We’ve released two new credentials that are both aimed at building an international workforce of individuals who have been vetted and are qualified to meet food safety auditing requirements, such as those mandated by the Food Safety Modernization Act (FSMA).
These new credentials—Certified in Food Safety Supplier Audits (CFSSA) and Registered Food Safety Auditor (RFSA)—will meet needs throughout the international supply chain for a workforce of independent, guaranteed-capable food safety auditing professionals.
We worked for several years with subject matter experts (SMEs) from around the globe to develop these credentials. Building this capacity will help industry meet the new FSMA rules.
Developing the Credentials
Our credentialing department has many years of experience at creating and maintaining of credential programs, and now offers eight professional credentials, including the new CFSSA and RFSA.
Together with a team of professional psychometricians, numerous multi-day meetings were held—bringing together nearly 30 SMEs from government entities, regulatory agencies, industry, academia and other organizations to discuss what knowledge, skills, abilities and job tasks a future credential holder would need to be competent in the food safety auditing industry.
The psychometricians worked independently to ensure that the new credential exams, eligibility requirements, scoring, and continuing education requirements would be valid, reliable and legally defensible.
Throughout the development of the CFSSA credential, SMEs continually came back to a discussion of how important it would be to require that candidates have experience in third-party audits as an application requirement. The conundrum was how would CFSSA candidates be able to conduct a third-party audit without working for a certification body. There also was a need in the auditing world to build capacity of qualified professionals. This is how the need for a two-pronged credential was identified.
The CFSSA credential is designed for the food safety professional who will do in-house and second-party auditing, including supplier audits. The RFSA credential builds upon the knowledge necessary to obtain a CFSSA credential, by requiring RFSA candidates to conduct a certain number of audits in one food sector or category. RFSA candidates must also pass a witness audit checklist in one food sector or category. Patricia Wester, one of the SMEs involved in the credential development process, said, “A witness audit will confirm that a candidate has the necessary technical knowledge about how to produce a food product safely and knows how and where to gather information about what a facility should be doing.”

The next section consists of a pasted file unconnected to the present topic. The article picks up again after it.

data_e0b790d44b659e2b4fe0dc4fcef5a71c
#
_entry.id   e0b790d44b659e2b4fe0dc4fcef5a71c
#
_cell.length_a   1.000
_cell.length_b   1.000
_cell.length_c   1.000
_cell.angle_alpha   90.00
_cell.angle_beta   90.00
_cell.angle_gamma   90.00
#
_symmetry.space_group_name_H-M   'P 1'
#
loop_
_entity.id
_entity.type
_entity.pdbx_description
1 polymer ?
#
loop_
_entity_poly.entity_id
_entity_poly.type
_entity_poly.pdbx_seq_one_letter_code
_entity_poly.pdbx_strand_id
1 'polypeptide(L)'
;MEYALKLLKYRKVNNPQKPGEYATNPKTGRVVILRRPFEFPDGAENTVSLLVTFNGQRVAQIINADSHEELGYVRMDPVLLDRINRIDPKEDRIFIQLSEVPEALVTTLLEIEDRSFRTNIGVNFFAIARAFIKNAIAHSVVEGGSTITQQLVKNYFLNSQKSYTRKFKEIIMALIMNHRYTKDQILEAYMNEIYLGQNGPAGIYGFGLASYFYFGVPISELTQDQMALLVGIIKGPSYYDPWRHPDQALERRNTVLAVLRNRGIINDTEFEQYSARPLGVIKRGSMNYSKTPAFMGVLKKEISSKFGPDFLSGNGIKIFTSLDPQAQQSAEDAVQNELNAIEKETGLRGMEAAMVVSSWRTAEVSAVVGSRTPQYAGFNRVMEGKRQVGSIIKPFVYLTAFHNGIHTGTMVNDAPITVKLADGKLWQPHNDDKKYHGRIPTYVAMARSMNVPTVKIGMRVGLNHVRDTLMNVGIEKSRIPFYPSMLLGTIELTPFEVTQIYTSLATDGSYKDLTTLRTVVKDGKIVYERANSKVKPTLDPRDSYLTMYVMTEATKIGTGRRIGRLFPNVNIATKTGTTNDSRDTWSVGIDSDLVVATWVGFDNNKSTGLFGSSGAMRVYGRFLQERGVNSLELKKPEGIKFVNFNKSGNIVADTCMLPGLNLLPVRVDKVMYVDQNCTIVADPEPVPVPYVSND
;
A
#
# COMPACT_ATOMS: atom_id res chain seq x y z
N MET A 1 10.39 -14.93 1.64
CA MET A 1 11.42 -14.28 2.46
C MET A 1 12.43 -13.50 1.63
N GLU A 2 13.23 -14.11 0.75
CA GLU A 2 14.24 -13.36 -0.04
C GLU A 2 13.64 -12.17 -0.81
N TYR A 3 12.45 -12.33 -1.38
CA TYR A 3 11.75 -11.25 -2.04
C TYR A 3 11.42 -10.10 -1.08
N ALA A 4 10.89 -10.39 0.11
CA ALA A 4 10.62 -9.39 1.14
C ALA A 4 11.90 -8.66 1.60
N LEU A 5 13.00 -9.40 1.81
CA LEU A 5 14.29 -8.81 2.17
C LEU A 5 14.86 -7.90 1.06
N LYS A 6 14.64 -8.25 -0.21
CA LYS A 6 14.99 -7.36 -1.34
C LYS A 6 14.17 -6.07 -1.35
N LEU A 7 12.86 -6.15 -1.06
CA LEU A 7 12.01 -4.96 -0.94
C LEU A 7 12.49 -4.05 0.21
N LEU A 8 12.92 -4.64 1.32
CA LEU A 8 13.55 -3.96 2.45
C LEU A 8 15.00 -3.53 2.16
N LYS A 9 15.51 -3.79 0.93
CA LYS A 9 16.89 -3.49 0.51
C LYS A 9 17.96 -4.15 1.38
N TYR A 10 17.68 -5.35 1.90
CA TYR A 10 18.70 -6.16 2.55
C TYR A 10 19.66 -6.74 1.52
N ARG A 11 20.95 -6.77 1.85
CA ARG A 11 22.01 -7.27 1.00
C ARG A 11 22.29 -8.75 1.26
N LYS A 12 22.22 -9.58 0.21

The CFSSA and RFSA credentials both require a high level of food safety knowledge.
To apply for a CFSSA credential, a candidate must hold a bachelor’s degree or equivalent, with 30 semester hours of core science education—or equivalent work experience, plus 3 years of experience in food production or in conducting regulatory food inspections at a supervisory or advanced capacity, evidence of accredited Hazard Analysis and Critical Control Point training and evidence of passing the Professional Food Safety Auditor Training Course or equivalent. A candidate that can provide proof of theses requirement is eligible to sit for the CFSSA exam.
Once a candidate passes the CFSSA exam, he or she is eligible to apply for the RFSA credential to become a third-party auditor.
Credential Exam and Continuing Education
Individuals who are eligible to sit for the CFSSA credential exam must achieve a passing score in a variety of the exam’s food safety auditing areas, including conducting an audit, conducting post-audit activities, verifying prerequisite programs, planning food safety audits and verifying food safety programs. The exam has 175 multiple-choice questions and candidates have 3 hours to complete it.
Upon successfully passing the exam, the CFSSA credential holder will be prepared to complete first- and second-party audits.
To maintain the CFSSA, credential holders must submit 24 hours of continuing education units a year. The RFSA credential requires 36 hours of continuing education (which can be applied to the CFSSA requirements) and active audit work with an accredited food safety credentialing body.
Creating a Competent Auditor Workforce
With the assistance of SMEs from around the globe, we were able to develop and launch two credentials that are perhaps the most robust of all food auditing credentials currently available. Ultimately, he said, the goal of these credentials is to sustain a workforce of competent, qualified individuals that are able to carry out the auditor functions described in FSMA. Additionally, qualified individuals are needed to audit the effectiveness of internal food safety programs and supplier programs, and to act as external third-party observers.
Find out more about the CFSSA and RFSA credentials at www.neha.org/credentials.
The National Environmental Health Association currently serves 5,000 members to advance the environmental health and protection professional for the purpose of providing a healthful environment for all.